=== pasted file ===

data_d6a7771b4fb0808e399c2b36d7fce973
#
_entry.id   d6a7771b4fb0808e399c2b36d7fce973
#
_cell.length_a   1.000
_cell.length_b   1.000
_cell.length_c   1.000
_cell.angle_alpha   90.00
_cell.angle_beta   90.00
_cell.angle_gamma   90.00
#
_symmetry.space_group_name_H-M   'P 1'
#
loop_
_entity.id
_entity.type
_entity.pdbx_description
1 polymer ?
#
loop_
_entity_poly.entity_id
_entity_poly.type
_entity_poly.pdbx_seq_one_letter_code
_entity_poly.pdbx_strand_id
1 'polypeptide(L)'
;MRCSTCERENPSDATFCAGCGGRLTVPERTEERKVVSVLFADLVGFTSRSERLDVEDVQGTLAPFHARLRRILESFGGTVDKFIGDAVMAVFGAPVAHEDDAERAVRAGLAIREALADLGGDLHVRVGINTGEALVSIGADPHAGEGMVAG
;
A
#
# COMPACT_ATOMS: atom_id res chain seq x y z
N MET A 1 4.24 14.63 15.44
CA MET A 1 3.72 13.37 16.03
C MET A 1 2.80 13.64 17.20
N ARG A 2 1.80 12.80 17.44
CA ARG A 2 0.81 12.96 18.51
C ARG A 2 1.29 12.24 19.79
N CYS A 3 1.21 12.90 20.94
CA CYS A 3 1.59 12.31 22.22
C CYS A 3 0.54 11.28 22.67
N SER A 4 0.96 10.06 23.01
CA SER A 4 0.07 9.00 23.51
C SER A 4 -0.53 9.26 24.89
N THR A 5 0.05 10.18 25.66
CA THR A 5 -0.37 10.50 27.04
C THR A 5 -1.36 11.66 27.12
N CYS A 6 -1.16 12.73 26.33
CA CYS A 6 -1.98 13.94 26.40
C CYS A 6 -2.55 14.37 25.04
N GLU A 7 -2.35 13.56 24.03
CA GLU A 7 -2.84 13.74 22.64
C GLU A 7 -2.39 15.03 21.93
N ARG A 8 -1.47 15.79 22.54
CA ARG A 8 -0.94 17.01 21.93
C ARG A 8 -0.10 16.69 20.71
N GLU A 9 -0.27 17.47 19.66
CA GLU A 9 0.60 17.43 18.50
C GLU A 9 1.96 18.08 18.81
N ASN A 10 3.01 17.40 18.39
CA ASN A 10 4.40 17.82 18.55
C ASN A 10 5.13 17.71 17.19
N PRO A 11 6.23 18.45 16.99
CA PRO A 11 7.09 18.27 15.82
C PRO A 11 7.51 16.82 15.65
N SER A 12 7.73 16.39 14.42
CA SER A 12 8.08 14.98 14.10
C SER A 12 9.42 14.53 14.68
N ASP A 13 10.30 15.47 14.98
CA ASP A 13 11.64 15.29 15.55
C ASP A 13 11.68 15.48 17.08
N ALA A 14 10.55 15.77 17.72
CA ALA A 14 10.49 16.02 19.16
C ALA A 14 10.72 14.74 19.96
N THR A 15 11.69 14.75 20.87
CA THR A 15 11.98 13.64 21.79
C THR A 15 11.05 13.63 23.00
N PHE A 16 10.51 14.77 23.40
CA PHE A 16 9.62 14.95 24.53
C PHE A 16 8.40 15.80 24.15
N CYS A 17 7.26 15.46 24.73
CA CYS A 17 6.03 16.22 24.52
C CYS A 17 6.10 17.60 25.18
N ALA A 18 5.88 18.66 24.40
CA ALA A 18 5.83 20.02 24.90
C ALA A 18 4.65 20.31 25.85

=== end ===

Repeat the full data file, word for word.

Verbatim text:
data_d6a7771b4fb0808e399c2b36d7fce973
#
_entry.id   d6a7771b4fb0808e399c2b36d7fce973
#
_cell.length_a   1.000
_cell.length_b   1.000
_cell.length_c   1.000
_cell.angle_alpha   90.00
_cell.angle_beta   90.00
_cell.angle_gamma   90.00
#
_symmetry.space_group_name_H-M   'P 1'
#
loop_
_entity.id
_entity.type
_entity.pdbx_description
1 polymer ?
#
loop_
_entity_poly.entity_id
_entity_poly.type
_entity_poly.pdbx_seq_one_letter_code
_entity_poly.pdbx_strand_id
1 'polypeptide(L)'
;MRCSTCERENPSDATFCAGCGGRLTVPERTEERKVVSVLFADLVGFTSRSERLDVEDVQGTLAPFHARLRRILESFGGTVDKFIGDAVMAVFGAPVAHEDDAERAVRAGLAIREALADLGGDLHVRVGINTGEALVSIGADPHAGEGMVAG
;
A
#
# COMPACT_ATOMS: atom_id res chain seq x y z
N MET A 1 4.24 14.63 15.44
CA MET A 1 3.72 13.37 16.03
C MET A 1 2.80 13.64 17.20
N ARG A 2 1.80 12.80 17.44
CA ARG A 2 0.81 12.96 18.51
C ARG A 2 1.29 12.24 19.79
N CYS A 3 1.21 12.90 20.94
CA CYS A 3 1.59 12.31 22.22
C CYS A 3 0.54 11.28 22.67
N SER A 4 0.96 10.06 23.01
CA SER A 4 0.07 9.00 23.51
C SER A 4 -0.53 9.26 24.89
N THR A 5 0.05 10.18 25.66
CA THR A 5 -0.37 10.50 27.04
C THR A 5 -1.36 11.66 27.12
N CYS A 6 -1.16 12.73 26.33
CA CYS A 6 -1.98 13.94 26.40
C CYS A 6 -2.55 14.37 25.04
N GLU A 7 -2.35 13.56 24.03
CA GLU A 7 -2.84 13.74 22.64
C GLU A 7 -2.39 15.03 21.93
N ARG A 8 -1.47 15.79 22.54
CA ARG A 8 -0.94 17.01 21.93
C ARG A 8 -0.10 16.69 20.71
N GLU A 9 -0.27 17.47 19.66
CA GLU A 9 0.60 17.43 18.50
C GLU A 9 1.96 18.08 18.81
N ASN A 10 3.01 17.40 18.39
CA ASN A 10 4.40 17.82 18.55
C ASN A 10 5.13 17.71 17.19
N PRO A 11 6.23 18.45 16.99
CA PRO A 11 7.09 18.27 15.82
C PRO A 11 7.51 16.82 15.65
N SER A 12 7.73 16.39 14.42
CA SER A 12 8.08 14.98 14.10
C SER A 12 9.42 14.53 14.68
N ASP A 13 10.30 15.47 14.98
CA ASP A 13 11.64 15.29 15.55
C ASP A 13 11.68 15.48 17.08
N ALA A 14 10.55 15.77 17.72
CA ALA A 14 10.49 16.02 19.16
C ALA A 14 10.72 14.74 19.96
N THR A 15 11.69 14.75 20.87
CA THR A 15 11.98 13.64 21.79
C THR A 15 11.05 13.63 23.00
N PHE A 16 10.51 14.77 23.40
CA PHE A 16 9.62 14.95 24.53
C PHE A 16 8.40 15.80 24.15
N CYS A 17 7.26 15.46 24.73
CA CYS A 17 6.03 16.22 24.52
C CYS A 17 6.10 17.60 25.18
N ALA A 18 5.88 18.66 24.40
CA ALA A 18 5.83 20.02 24.90
C ALA A 18 4.65 20.31 25.85